1. ^ BirdLife International (2018). "Callocephalon fimbriatum". IUCN Red List of Threatened Species. 2018: e.T22684755A131914594. doi: 10.2305/IUCN.UK.2018-2.RLTS.T22684755A131914594.en.
  2. ^ Gray, Jeannie; Fraser, Ian (2013). Australian Bird Names: A Complete Guide. Collingwood, VIC, Australia: CSIRO Publishing. p. 127. ISBN  9780643104709.
  3. ^ Grant, James (1803). The narrative of a voyage of discovery, performed in His Majesty's vessel the Lady Nelson, of sixty tons burthen with sliding keels, in the years 1800, 1801, and 1802, to New South Wales. London: T. Egerton. Plate opposite page 135.
  4. ^ Lesson, René (1837). "Histoire Naturelle". In Bougainville, Hyacinthe de (ed.). Journal de la navigation autour du globe, de la frégate La Thétis et de la corvette L'Espérance, pendant les années 1824, 1825 et 1826 : publié par ordre du roi sous les auspices du Département de la marine. 2. Paris: A. Bertrand. pp. 299–351 [311–318].
  5. ^ a b Gill, Frank; Donsker, David; Rasmussen, Pamela, eds. (January 2021). "Parrots, cockatoos". IOC World Bird List Version 11.1. International Ornithologists' Union. Retrieved 5 March 2021.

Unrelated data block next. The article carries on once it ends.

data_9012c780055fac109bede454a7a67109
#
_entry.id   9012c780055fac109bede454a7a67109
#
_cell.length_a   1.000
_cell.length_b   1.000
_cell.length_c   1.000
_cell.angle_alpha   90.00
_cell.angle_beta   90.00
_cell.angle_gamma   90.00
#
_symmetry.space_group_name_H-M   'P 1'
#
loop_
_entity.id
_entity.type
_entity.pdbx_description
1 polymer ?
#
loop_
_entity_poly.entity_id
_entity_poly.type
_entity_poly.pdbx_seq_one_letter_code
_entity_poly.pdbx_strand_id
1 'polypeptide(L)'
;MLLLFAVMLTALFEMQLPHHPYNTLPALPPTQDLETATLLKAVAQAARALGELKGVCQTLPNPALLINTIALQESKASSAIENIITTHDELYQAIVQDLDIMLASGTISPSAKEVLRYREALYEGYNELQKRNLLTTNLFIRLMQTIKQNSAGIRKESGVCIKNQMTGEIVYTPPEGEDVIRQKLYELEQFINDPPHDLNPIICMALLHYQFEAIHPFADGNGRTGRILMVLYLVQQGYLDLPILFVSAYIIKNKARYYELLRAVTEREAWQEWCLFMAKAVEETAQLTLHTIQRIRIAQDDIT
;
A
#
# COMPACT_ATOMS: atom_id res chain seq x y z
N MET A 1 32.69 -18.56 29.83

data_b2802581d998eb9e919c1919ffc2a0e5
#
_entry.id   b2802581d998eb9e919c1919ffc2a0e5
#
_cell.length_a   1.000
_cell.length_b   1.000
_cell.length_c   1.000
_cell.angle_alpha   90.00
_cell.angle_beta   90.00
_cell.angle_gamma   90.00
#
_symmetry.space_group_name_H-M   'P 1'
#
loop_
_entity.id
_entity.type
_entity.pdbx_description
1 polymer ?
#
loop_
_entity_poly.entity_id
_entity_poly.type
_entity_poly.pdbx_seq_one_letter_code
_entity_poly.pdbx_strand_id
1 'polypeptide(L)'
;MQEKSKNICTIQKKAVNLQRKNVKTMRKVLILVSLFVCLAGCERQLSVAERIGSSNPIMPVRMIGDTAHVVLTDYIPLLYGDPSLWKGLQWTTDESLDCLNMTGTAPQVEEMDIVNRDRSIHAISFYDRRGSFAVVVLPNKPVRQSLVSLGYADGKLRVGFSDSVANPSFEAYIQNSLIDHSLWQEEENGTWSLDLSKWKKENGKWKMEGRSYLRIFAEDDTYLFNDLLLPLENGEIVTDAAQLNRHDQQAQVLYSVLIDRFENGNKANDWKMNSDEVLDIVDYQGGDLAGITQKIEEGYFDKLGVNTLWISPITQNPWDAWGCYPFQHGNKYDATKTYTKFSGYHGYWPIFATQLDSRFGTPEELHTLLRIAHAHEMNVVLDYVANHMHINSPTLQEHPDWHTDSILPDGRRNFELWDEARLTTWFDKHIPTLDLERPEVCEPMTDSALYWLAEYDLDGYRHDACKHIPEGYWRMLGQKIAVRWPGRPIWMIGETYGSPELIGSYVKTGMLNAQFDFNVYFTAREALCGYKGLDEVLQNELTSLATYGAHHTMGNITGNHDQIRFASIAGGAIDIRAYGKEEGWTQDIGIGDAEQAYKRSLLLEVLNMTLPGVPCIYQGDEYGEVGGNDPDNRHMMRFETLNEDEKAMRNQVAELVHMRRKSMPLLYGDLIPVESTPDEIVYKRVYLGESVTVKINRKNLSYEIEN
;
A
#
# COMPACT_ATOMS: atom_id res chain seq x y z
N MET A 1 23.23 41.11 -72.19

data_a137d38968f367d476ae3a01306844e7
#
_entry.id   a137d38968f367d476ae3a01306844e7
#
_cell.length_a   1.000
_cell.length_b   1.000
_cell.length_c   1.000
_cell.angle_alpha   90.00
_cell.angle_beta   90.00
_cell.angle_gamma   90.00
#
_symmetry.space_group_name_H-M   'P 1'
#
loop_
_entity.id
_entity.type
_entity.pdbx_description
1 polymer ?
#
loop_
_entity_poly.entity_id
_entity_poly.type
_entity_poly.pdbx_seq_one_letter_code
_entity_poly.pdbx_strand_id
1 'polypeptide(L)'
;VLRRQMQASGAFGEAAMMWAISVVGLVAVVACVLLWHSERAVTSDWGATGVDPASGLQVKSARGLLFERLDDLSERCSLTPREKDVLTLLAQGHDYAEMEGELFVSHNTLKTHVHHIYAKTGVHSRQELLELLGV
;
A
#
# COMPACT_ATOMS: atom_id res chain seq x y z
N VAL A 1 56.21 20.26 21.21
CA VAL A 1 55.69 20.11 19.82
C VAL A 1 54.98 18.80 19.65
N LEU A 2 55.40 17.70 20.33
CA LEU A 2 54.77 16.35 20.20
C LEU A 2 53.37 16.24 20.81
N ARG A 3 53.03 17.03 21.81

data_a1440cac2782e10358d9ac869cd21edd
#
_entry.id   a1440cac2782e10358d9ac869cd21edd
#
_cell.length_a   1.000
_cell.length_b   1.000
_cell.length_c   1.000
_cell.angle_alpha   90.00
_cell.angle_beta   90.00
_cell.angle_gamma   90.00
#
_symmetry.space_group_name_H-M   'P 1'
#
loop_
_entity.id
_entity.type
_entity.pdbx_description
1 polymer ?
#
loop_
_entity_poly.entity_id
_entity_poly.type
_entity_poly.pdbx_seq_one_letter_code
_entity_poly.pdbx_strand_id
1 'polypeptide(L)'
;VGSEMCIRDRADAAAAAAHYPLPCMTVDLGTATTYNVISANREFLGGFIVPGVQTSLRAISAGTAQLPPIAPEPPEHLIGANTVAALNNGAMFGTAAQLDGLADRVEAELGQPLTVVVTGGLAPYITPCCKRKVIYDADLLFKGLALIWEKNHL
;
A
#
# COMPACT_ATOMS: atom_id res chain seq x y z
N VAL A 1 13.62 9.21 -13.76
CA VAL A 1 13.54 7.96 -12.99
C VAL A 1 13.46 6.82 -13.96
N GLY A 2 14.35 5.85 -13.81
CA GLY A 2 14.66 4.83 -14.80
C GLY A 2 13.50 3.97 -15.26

6. ^ Peters, James Lee, ed. (1937). Check-List of Birds of the World. 3. Cambridge, Massachusetts: Harvard University Press. p. 173.
  7. ^ Jobling, James A. (2010). The Helm Dictionary of Scientific Bird Names. London: Christopher Helm. pp. 85, 159. ISBN  978-1-4081-2501-4.
  8. ^ Brown, D.M.; Toft, C.A. (1999). "Molecular systematics and biogeography of the cockatoos (Psittaciformes: Cacatuidae)". Auk. 116 (1): 141–157. doi: 10.2307/4089461. JSTOR  4089461.
  9. ^ a b "Gang-gang Cockatoo | BIRDS in BACKYARDS". Retrieved 2019-06-14.
  10. ^ Hughes, Lesley (2005). "Gang-gang Cockatoo - vulnerable species listing". NSW Scientific Committee - final determination. New South Wales Office of Environment & Heritage. Retrieved 21 November 2011.
  11. ^ Biodiversity Conservation Act 2016 (NSW), Schedule 1: Part 3 Vulnerable species
  12. ^ Biodiversity Conservation Act 2016 (NSW), s.2.4
  13. ^ Biodiversity Conservation Act 2016 (NSW), s.1.6
  14. ^ Biodiversity Conservation Act 2016 (NSW), s.1.6
  15. ^ Brown, Andrew (24 July 2021). "Gang-gang cockatoo set to be listed on threatened species list as endangered". The Canberra Times. The Canberra Times. Retrieved 2 August 2021.
  • Flegg, Jim (2002). Photographic Field Guide: Birds of Australia. Sydney & London: Reed New Holland. ISBN  1-876334-78-9.

External links